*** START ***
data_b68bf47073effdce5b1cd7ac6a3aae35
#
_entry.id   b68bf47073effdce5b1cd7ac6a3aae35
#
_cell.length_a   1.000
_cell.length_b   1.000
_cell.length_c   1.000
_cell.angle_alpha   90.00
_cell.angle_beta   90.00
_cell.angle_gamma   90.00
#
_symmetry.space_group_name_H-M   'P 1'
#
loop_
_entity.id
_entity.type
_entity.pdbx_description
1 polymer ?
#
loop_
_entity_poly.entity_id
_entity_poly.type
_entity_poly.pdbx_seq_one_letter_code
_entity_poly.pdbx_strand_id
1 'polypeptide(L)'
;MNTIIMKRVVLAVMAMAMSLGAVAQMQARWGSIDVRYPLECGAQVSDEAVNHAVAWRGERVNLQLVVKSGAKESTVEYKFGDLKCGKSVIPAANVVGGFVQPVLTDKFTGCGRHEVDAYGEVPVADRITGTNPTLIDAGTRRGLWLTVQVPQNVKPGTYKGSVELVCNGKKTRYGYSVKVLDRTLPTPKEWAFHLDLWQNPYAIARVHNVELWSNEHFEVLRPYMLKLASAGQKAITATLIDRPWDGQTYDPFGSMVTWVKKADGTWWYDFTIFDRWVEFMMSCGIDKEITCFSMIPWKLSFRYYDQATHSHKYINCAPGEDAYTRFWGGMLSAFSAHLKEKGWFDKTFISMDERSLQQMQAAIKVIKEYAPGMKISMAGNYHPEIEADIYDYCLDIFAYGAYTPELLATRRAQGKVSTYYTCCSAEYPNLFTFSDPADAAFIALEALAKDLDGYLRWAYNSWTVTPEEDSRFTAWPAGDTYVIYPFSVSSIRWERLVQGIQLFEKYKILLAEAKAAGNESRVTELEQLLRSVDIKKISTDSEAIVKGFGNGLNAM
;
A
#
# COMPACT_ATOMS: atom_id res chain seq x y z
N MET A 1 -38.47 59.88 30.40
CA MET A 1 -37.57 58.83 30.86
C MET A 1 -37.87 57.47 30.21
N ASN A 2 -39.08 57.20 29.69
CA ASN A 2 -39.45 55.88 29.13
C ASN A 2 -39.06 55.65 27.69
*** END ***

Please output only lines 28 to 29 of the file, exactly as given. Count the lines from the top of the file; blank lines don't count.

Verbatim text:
A
#